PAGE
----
My last post may have sounded like in a way I didn’t care. I do. This sequence of events was not the preferred path, but for some reason I’m resigned, or more specifically looking ahead. I’m uncertain of what will happen next. Tom, Randall and Skip, to the extent possible, are helping with the search for a replacement boom, or a repair, for which I’m very grateful. Then there’s of course the sail home, which is no walk in the park! Finding employment again? Refit Changabang for another start? Train more? Try again? I’m comforted by all the positive comments from everyone. I’m glad too I was able to give you all some excitement! So let’s restate the goal of what started 17 days ago: go South, through the doldrums, hit your first southeasterlies squall, then come back home. That would be some serious shakedown cruise! I will say that in the end, although too late, one competent person did tell me that I should slap a fiberglass sleeve on the boom (which we were considering), and carry on. French. And I agree it would likely work, but should it fail then it would likely do so in the worst place, where recovery of the damage at sea would be hard, where shipping would be very expensive, and other red tape might make delivery a concern. This is not even considering that some countries are closed due to covid-19. There was more than “will the repair hold?” that went into the decision to stay in the Northern hemisphere. Right now, I’m nurturing the boom, probably a little too much, and we’re slogging along. In fact, I motored for an hour or so today. Yesterday, I fixed the 2:1 fractional spinnaker/code O halyard, and had some good learning with the small code 0. Today I played a little with the gennaker. We had to manage a couple squalls with winds hitting 20+ kts on the nose, which all lead to good reefing practice. As night fell we were left with a few knots of wind on the nose, so we’re back to slowly motoring at 3.5 kts. There’s no sound insulation around the engine “room”, which means it’s really loud inside, making sleep impossible for me. Life aboard is just the same as it always was: sleep, wake up finding the boat or sails need attention, prepare food, dispense water, respond to messages, take a nap, adjust the sails, look around for squalls, write a blog post, check emails, use the outdoor “fasealities”, check the weather forecast and ponder where to go, change sail, try something new, take a picture, eat a snack bar, drink, listen to music, fill in the log book, get hit by a squall, brush my teeth, go down to try to sleep, wake up, check boat status, close eyes, drift, wake up, check boat status, adjust sails, try another position in the bunk, what time is it?, drift into a strange dream with a raccoon encounter, wake up, check boat status, is that sunlight? And another day starts. The picture is from yesterday.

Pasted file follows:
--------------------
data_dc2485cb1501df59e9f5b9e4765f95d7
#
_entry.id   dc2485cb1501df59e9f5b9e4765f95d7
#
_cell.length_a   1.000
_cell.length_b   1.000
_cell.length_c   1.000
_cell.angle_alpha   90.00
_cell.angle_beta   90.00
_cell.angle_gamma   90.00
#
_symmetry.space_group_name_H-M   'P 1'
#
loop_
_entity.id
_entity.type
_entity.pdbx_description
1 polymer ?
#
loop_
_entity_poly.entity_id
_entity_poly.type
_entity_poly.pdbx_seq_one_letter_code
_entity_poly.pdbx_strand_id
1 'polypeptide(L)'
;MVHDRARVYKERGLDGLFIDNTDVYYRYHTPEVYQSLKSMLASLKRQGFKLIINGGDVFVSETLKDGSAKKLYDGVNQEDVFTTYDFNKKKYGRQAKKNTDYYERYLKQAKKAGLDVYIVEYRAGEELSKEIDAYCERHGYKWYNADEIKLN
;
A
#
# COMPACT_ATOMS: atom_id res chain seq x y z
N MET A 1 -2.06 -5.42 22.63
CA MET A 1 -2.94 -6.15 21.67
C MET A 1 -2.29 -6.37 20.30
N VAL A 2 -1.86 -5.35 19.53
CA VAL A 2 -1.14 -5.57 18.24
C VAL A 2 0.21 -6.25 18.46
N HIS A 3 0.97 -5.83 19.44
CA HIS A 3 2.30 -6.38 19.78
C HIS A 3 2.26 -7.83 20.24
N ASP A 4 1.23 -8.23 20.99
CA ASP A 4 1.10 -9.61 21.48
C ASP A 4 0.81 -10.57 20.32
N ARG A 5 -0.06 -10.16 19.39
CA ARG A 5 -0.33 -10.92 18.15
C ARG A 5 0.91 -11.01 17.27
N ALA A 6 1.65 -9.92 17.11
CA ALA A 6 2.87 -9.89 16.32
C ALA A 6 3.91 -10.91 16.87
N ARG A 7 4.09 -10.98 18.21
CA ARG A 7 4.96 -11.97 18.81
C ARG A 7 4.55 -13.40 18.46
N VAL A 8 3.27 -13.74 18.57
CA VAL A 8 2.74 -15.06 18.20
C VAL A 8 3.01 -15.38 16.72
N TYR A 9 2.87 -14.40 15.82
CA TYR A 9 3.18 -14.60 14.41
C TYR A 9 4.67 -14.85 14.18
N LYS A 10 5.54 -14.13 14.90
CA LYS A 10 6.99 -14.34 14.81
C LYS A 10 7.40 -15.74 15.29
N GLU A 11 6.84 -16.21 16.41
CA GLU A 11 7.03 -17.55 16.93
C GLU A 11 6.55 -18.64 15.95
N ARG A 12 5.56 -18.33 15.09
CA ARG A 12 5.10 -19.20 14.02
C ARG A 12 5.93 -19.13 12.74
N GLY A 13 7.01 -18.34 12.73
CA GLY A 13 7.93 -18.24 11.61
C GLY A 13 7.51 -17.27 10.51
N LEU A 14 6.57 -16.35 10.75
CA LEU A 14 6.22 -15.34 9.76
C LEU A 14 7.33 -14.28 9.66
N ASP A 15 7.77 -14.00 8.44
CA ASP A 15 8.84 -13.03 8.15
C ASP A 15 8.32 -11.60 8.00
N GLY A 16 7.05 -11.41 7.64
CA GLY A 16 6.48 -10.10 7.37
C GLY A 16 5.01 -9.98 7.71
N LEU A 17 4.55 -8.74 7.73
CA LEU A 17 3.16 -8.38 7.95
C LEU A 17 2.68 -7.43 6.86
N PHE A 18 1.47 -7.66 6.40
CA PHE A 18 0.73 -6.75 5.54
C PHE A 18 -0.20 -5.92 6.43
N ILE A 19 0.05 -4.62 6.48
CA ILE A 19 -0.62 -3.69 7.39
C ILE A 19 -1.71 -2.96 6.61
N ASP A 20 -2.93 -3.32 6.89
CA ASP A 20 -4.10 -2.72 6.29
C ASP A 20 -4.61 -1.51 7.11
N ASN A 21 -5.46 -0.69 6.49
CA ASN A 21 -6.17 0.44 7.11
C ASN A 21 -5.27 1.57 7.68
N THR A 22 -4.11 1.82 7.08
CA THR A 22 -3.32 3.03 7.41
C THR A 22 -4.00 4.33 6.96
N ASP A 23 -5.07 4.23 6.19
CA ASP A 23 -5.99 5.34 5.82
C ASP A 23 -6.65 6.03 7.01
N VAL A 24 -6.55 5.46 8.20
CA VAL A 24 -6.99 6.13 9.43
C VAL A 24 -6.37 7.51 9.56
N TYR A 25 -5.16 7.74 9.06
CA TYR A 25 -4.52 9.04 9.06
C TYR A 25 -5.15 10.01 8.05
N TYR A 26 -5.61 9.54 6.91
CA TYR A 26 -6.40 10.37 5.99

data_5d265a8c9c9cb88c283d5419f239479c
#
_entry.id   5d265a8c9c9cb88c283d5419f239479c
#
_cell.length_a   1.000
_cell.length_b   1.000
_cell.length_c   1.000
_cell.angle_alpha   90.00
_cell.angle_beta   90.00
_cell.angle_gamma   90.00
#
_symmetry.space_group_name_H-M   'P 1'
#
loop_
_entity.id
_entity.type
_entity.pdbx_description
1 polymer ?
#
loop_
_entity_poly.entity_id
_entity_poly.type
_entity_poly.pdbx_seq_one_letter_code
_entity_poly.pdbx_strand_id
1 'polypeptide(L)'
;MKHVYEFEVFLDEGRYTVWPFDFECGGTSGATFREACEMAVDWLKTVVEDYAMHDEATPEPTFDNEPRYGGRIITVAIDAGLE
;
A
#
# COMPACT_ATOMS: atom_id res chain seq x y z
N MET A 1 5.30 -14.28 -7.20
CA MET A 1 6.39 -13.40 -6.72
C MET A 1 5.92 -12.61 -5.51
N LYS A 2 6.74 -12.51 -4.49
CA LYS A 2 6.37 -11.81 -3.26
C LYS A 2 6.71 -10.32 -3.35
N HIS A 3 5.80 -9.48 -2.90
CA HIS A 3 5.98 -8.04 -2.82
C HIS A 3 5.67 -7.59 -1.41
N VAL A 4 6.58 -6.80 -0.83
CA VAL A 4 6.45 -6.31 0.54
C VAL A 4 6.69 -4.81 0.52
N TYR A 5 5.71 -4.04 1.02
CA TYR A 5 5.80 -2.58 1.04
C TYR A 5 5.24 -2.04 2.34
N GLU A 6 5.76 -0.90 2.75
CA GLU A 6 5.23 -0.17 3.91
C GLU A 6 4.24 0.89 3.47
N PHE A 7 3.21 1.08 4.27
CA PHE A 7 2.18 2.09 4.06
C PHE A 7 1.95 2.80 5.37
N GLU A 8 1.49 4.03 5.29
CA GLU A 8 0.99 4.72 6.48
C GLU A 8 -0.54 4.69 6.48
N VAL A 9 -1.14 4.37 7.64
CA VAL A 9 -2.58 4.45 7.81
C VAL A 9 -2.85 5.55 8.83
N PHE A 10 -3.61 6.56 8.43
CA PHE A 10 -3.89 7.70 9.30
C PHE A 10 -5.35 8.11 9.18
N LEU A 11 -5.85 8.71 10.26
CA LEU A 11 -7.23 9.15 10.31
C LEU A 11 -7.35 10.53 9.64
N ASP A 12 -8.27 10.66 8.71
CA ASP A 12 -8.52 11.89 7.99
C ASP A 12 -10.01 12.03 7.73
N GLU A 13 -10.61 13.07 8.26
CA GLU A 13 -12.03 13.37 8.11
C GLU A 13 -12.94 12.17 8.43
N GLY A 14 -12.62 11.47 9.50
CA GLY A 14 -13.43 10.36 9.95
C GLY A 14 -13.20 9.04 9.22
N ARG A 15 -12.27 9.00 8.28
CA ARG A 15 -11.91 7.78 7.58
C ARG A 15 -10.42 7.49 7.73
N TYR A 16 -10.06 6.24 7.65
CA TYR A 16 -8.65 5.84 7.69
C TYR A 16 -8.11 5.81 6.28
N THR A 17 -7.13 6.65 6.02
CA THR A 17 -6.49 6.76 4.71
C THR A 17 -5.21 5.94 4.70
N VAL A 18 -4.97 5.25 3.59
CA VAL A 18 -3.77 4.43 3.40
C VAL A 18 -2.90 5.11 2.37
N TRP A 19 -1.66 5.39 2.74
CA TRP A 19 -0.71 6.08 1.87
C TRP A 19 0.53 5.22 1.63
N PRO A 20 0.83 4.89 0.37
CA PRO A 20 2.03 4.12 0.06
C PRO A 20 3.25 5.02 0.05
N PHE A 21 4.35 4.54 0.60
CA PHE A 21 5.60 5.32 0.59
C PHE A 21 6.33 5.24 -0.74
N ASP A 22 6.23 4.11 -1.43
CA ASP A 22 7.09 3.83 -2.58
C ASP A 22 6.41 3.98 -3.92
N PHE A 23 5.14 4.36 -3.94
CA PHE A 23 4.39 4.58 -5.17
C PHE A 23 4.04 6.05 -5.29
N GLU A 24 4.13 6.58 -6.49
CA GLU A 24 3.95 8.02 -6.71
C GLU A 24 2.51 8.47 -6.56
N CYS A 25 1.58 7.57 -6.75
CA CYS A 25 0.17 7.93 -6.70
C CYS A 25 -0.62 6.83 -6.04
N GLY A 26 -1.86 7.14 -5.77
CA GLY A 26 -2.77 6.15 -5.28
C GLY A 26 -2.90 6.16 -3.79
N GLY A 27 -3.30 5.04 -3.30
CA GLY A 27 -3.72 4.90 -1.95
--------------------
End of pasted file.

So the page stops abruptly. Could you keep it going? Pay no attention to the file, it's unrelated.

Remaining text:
4 thoughts on “Pointing North”
Philippe – best of luck on your way home. Thank you for your inspiration.
On your boom crack, consider drilling a stop hole at each end of the crack to ease the stress and hopefully prevent growth. Standard practice on aircraft. Use a 1/8″ bit, just beyond the visible end of the crack. May help you nurse it home.
Glad to hear your thinking about trying again!! 🙂
How long is Changabangs boom? I can keep an eye out for a replacement, too…but a riveted patch with a weld underneath might work. Welded aluminum isn’t the best solution but if it’s done really well, it’s not bad.
Why not stop in Hawaii to regroup? Might be a good opportunity to repair some items and rest up a little. After all, it’s going to be winter soon in the part of the Pacific that you’ll be sailing through, which could mean that the window will be open for strong storms to drop down from the Gulf of Alaska. Shouldn’t be any need to quarantine for Covid-19 because you’ve been solo for so long.